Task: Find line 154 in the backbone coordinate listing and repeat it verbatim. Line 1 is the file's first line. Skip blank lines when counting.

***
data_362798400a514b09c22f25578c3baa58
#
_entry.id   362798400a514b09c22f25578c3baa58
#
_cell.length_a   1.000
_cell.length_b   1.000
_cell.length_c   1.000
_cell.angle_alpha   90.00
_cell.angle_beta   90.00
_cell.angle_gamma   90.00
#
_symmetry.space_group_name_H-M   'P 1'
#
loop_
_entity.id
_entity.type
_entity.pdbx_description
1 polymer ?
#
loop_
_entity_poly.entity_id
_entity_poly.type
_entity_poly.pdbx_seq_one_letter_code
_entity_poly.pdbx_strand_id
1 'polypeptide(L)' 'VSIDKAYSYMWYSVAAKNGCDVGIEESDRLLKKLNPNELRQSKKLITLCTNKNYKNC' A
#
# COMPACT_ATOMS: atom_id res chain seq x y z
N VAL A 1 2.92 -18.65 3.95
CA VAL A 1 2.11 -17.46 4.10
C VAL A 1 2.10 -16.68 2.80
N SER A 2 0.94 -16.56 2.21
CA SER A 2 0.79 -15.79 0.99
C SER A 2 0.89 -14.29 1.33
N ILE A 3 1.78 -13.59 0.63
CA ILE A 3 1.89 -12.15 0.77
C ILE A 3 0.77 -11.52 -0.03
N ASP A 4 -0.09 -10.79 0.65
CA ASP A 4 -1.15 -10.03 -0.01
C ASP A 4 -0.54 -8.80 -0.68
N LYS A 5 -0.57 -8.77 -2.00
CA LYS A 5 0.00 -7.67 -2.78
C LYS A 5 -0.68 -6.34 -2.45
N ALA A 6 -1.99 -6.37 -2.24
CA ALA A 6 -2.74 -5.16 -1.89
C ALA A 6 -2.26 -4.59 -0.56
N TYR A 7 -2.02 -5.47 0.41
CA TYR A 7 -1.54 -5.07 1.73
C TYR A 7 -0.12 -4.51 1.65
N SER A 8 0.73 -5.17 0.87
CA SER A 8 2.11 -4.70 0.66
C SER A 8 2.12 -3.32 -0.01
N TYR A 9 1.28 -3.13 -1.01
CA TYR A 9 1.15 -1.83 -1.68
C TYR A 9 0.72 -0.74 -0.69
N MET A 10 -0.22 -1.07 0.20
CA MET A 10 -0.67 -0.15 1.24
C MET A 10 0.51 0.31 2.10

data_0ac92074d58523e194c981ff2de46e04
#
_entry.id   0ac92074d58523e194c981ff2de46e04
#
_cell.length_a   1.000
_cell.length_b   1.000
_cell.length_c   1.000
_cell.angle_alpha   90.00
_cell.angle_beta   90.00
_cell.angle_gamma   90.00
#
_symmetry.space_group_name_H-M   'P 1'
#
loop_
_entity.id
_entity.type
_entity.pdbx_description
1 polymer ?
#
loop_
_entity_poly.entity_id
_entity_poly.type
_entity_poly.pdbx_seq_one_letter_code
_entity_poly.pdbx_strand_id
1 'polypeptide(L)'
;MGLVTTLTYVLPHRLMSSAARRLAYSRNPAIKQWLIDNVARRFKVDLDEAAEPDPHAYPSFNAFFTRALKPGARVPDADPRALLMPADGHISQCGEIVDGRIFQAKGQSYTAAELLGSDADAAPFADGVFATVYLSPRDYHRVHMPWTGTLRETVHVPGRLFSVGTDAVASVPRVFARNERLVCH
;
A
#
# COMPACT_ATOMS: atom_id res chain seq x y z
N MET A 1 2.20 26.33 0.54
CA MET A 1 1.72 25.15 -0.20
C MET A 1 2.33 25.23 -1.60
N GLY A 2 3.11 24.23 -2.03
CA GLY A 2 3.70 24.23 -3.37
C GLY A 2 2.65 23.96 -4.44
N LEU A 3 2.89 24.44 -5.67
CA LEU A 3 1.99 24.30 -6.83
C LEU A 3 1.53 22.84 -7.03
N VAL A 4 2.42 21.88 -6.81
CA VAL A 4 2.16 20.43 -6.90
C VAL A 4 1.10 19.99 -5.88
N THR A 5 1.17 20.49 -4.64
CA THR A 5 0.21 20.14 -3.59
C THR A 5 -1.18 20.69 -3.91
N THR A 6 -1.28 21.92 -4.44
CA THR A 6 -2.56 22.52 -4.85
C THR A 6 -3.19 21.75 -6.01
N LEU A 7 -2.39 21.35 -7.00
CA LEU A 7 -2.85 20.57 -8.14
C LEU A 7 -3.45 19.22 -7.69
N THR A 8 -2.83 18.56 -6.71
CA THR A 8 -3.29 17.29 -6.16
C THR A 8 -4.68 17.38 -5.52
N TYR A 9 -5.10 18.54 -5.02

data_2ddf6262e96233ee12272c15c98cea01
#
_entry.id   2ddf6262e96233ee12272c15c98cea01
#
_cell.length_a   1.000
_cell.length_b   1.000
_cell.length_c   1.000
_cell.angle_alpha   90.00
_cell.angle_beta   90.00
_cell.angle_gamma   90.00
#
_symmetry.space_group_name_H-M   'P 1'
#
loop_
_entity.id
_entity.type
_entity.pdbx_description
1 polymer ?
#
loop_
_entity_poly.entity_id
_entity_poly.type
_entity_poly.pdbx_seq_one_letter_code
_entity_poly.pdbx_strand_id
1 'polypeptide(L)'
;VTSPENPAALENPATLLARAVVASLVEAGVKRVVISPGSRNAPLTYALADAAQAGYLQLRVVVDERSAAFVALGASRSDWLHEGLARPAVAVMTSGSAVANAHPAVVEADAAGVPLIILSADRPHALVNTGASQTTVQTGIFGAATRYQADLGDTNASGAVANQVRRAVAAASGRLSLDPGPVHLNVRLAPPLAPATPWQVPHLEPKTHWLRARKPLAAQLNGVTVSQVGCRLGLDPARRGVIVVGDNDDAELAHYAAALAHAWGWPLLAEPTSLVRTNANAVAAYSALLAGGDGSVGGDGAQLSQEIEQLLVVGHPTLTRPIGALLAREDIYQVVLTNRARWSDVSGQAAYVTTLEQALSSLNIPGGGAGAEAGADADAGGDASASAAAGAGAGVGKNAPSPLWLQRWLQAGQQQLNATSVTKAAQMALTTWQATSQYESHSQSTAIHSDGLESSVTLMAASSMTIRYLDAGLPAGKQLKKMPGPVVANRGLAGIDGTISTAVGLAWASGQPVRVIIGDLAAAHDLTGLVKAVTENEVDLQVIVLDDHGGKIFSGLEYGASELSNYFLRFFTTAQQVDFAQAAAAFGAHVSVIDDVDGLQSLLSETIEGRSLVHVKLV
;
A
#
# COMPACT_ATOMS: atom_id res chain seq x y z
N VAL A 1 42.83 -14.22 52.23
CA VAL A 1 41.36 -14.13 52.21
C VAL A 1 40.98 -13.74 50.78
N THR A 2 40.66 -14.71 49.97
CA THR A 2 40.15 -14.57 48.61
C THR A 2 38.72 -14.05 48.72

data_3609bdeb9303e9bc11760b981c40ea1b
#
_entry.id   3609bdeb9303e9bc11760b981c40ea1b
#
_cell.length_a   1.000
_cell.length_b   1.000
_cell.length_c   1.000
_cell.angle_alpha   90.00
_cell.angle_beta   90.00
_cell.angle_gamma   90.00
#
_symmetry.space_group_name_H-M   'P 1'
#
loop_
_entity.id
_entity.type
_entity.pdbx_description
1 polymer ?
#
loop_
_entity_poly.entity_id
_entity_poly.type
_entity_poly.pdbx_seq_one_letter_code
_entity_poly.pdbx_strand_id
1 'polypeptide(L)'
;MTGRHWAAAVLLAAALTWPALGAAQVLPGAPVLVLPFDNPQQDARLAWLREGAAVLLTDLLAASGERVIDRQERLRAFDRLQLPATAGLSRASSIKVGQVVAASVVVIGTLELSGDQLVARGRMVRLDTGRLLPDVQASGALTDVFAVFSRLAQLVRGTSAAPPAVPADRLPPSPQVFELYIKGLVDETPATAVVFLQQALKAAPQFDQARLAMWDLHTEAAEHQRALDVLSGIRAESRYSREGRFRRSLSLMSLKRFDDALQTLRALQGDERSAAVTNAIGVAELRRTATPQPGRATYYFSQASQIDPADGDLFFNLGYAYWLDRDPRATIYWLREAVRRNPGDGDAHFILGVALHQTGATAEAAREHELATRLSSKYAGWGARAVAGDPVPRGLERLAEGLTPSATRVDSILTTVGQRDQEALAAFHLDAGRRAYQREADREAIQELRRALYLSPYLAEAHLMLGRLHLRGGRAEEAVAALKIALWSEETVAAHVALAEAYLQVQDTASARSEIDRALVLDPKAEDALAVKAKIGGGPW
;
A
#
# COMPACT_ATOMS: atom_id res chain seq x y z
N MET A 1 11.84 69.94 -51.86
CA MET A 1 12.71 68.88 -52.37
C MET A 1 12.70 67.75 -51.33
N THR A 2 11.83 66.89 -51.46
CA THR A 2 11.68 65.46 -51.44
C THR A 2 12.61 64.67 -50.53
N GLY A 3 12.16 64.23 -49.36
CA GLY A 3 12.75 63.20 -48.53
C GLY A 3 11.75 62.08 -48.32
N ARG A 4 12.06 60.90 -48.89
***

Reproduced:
_cell.length_b   1.000